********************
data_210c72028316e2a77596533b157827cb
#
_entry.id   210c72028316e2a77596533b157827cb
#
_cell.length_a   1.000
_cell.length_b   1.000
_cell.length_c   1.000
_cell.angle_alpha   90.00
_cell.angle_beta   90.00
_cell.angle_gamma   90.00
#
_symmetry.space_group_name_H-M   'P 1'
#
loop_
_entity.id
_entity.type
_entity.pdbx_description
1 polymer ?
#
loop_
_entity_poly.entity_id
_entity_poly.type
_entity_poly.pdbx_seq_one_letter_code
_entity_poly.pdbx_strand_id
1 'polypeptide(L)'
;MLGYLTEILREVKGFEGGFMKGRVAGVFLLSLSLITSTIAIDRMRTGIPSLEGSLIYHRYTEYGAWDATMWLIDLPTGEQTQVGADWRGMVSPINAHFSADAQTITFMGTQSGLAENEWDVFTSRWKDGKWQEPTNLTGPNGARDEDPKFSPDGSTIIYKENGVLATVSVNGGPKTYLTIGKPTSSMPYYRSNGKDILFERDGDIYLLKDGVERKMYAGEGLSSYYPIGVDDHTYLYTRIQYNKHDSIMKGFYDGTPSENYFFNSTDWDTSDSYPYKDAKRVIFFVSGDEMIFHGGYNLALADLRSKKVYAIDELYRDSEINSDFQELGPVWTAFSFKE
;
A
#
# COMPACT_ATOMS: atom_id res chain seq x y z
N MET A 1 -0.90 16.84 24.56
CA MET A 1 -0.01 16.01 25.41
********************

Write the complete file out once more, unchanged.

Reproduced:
data_210c72028316e2a77596533b157827cb
#
_entry.id   210c72028316e2a77596533b157827cb
#
_cell.length_a   1.000
_cell.length_b   1.000
_cell.length_c   1.000
_cell.angle_alpha   90.00
_cell.angle_beta   90.00
_cell.angle_gamma   90.00
#
_symmetry.space_group_name_H-M   'P 1'
#
loop_
_entity.id
_entity.type
_entity.pdbx_description
1 polymer ?
#
loop_
_entity_poly.entity_id
_entity_poly.type
_entity_poly.pdbx_seq_one_letter_code
_entity_poly.pdbx_strand_id
1 'polypeptide(L)'
;MLGYLTEILREVKGFEGGFMKGRVAGVFLLSLSLITSTIAIDRMRTGIPSLEGSLIYHRYTEYGAWDATMWLIDLPTGEQTQVGADWRGMVSPINAHFSADAQTITFMGTQSGLAENEWDVFTSRWKDGKWQEPTNLTGPNGARDEDPKFSPDGSTIIYKENGVLATVSVNGGPKTYLTIGKPTSSMPYYRSNGKDILFERDGDIYLLKDGVERKMYAGEGLSSYYPIGVDDHTYLYTRIQYNKHDSIMKGFYDGTPSENYFFNSTDWDTSDSYPYKDAKRVIFFVSGDEMIFHGGYNLALADLRSKKVYAIDELYRDSEINSDFQELGPVWTAFSFKE
;
A
#
# COMPACT_ATOMS: atom_id res chain seq x y z
N MET A 1 -0.90 16.84 24.56
CA MET A 1 -0.01 16.01 25.41